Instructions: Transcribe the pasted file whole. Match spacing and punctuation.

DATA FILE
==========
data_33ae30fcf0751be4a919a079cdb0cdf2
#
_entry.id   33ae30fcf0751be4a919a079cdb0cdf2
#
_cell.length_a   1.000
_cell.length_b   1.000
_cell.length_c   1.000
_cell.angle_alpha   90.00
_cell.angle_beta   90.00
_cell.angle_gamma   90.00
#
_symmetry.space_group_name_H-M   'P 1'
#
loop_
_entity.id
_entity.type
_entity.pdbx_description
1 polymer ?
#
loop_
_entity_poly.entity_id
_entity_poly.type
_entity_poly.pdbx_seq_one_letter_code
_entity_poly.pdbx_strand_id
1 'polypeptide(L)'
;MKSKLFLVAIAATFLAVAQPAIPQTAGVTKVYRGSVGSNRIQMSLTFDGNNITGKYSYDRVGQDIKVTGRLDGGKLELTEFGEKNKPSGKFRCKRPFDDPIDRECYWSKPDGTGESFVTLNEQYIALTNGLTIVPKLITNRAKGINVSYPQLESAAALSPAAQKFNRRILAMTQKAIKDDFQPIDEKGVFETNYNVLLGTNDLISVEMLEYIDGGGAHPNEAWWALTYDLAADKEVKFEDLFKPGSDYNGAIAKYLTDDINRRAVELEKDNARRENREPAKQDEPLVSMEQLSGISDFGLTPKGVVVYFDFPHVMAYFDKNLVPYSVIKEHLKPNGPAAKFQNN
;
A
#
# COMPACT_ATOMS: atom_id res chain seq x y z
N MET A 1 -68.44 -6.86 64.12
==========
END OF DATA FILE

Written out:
data_33ae30fcf0751be4a919a079cdb0cdf2
#
_entry.id   33ae30fcf0751be4a919a079cdb0cdf2
#
_cell.length_a   1.000
_cell.length_b   1.000
_cell.length_c   1.000
_cell.angle_alpha   90.00
_cell.angle_beta   90.00
_cell.angle_gamma   90.00
#
_symmetry.space_group_name_H-M   'P 1'
#
loop_
_entity.id
_entity.type
_entity.pdbx_description
1 polymer ?
#
loop_
_entity_poly.entity_id
_entity_poly.type
_entity_poly.pdbx_seq_one_letter_code
_entity_poly.pdbx_strand_id
1 'polypeptide(L)'
;MKSKLFLVAIAATFLAVAQPAIPQTAGVTKVYRGSVGSNRIQMSLTFDGNNITGKYSYDRVGQDIKVTGRLDGGKLELTEFGEKNKPSGKFRCKRPFDDPIDRECYWSKPDGTGESFVTLNEQYIALTNGLTIVPKLITNRAKGINVSYPQLESAAALSPAAQKFNRRILAMTQKAIKDDFQPIDEKGVFETNYNVLLGTNDLISVEMLEYIDGGGAHPNEAWWALTYDLAADKEVKFEDLFKPGSDYNGAIAKYLTDDINRRAVELEKDNARRENREPAKQDEPLVSMEQLSGISDFGLTPKGVVVYFDFPHVMAYFDKNLVPYSVIKEHLKPNGPAAKFQNN
;
A
#
# COMPACT_ATOMS: atom_id res chain seq x y z
N MET A 1 -68.44 -6.86 64.12